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14

Your problem boils down to access control. The first defense I'd propose is to simply deny access to the untrusted users. If they can't get into the database, they can't query the database and get at the sensitive data. If they must be allowed to access the database server, you can look at either explicitly granting them read permission to the tables they ...


7

The problem with cell level encryption is that the column itself isn't really encrypted, it's the data contained in that column. The columns themselves are just varbinary columns (because that's what's required) and could contain completely legible data. It's the use of the ENCRYPTBY* and DECRYPTBY* functions that truly make the data encrypted. You can ...


6

The only way to use encryption to protect the data against your own administrators/IT is when the user enters the decryption password him/herself, every time it queries the data. If your application presents the user with a password dialog and then issues an OPEN SYMMETRIC KEY ... DECRYPTION BY CERTIFICATE ... WTIHT PASSWORD ... (or some equivalent) to open ...


5

No, this is not true, and there is an easy proof. On one server, create a database, and store some data using ENCRYPTBYPASSPHRASE(): CREATE DATABASE blat; GO USE blat; GO CREATE TABLE dbo.mort(floob INT, splunge VARBINARY(64)); GO INSERT dbo.mort VALUES (1, ENCRYPTBYPASSPHRASE(N'kerplunk', N'secret')), (2, ENCRYPTBYPASSPHRASE(N'kerplunk', N'hidden')); ...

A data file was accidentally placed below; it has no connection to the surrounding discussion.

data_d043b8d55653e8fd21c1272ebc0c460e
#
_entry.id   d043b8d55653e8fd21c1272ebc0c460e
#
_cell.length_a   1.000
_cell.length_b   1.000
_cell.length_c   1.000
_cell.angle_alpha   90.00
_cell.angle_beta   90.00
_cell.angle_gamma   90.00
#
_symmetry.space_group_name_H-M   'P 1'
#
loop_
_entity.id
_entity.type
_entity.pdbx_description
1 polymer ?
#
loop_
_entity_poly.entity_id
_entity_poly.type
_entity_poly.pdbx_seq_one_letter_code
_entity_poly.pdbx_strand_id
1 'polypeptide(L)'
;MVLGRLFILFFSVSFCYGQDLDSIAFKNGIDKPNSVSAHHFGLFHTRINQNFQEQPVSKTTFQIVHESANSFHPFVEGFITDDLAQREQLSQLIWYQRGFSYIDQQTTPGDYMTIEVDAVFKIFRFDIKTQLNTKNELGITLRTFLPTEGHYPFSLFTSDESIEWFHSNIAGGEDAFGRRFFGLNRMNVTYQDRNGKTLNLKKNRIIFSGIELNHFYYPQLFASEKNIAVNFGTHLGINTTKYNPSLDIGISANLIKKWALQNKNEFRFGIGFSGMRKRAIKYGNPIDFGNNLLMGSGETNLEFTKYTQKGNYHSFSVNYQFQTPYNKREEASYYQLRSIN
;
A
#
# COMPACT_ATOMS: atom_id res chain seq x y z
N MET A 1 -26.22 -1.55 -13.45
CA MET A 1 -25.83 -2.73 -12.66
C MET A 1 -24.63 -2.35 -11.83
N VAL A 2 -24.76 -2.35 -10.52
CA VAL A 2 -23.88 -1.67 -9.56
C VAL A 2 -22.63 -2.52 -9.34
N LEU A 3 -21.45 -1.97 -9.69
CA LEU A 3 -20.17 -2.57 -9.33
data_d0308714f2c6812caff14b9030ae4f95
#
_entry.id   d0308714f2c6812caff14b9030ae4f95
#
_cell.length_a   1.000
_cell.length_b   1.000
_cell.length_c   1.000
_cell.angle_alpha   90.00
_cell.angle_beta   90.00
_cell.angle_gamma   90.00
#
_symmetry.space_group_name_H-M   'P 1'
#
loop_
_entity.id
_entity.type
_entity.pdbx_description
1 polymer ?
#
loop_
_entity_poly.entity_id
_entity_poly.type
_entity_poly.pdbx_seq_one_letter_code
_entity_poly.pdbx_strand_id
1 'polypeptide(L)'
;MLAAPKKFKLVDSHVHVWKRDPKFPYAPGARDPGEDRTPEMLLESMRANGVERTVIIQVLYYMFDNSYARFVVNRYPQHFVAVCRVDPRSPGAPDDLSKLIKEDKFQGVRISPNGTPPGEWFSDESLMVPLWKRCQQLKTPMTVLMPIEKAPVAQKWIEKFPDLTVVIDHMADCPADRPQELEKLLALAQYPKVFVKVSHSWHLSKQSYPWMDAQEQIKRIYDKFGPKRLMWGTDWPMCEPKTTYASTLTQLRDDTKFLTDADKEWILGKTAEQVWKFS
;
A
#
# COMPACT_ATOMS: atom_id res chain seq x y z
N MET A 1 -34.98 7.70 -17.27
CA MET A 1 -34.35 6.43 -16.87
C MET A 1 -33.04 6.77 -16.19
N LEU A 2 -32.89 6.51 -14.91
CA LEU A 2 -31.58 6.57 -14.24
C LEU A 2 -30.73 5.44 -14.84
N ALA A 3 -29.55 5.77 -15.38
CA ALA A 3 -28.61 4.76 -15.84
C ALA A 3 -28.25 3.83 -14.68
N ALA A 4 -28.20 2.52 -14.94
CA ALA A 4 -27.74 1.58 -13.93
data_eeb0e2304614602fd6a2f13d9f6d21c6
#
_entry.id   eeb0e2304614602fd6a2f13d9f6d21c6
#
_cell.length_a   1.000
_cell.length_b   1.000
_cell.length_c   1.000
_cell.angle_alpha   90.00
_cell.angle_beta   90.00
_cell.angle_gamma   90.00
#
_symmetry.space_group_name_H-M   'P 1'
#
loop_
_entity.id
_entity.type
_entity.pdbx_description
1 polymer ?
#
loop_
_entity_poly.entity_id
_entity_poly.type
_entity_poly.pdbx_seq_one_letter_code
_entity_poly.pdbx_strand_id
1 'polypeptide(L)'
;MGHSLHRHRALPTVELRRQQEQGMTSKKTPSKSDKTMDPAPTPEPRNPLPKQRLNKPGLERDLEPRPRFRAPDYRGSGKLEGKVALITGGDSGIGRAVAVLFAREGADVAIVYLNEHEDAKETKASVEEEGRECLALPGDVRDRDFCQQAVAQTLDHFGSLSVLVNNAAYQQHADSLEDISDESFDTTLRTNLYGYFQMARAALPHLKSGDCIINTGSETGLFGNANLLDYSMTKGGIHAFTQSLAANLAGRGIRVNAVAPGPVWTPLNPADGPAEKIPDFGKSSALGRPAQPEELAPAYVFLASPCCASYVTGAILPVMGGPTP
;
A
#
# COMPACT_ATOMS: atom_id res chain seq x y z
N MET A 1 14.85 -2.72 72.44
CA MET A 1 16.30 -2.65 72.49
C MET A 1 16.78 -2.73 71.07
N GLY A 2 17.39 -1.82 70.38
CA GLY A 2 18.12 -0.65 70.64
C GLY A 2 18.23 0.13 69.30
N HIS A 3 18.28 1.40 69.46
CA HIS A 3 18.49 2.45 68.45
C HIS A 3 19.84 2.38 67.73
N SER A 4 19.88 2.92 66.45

5

As a rule of thumb: If your data is well structured, well known (in advance) and of a limited size per entry (no mega BLOBs), relational databases are really good at storing it. Even if you don't use the advanced indexing features. Managing space, especially empty space in data files, is a very hard problem to solve. Relational databases have been dealing ...


4

When you encrypt the first database in the instance, tempdb will also be encrypted. As per this reference on TDE: Transparent Data Encryption and the tempdb System Database The tempdb system database will be encrypted if any other database on the instance of SQL Server is encrypted by using TDE. This will be the case when you set ENCRYPTION ON ...


3

Look at the encryption hierarchy found in this TechNet article. This document from MS shows the entire hierarchy. You can see that the Master Key is created from the Windows DPAPI service and is used for: -DB Master Key -Certificates -Symmetric Keys -Asymmetric Keys -TDE -Transact SQL Encryption Functions -Passwords (I'm not 100% on this, but it ...


2

My guess is that you would want to use an Oracle wallet so that you don't need to embed the username and password in your application at all. Depending on the architecture of your application, there may be other options as well-- if you're building a Java application that is deployed to an application server, for example, most application servers have a way ...


2

I was able to move the Java code to Oracle. I am writing this for people who are facing similar issue. Log on to server where Oracle database is installed through Putty (command prompt in case of windows) Place the Java file in server using WinSCP. Find the Java compiler present in oracle home using command find / -name javac Compile the Java file using ...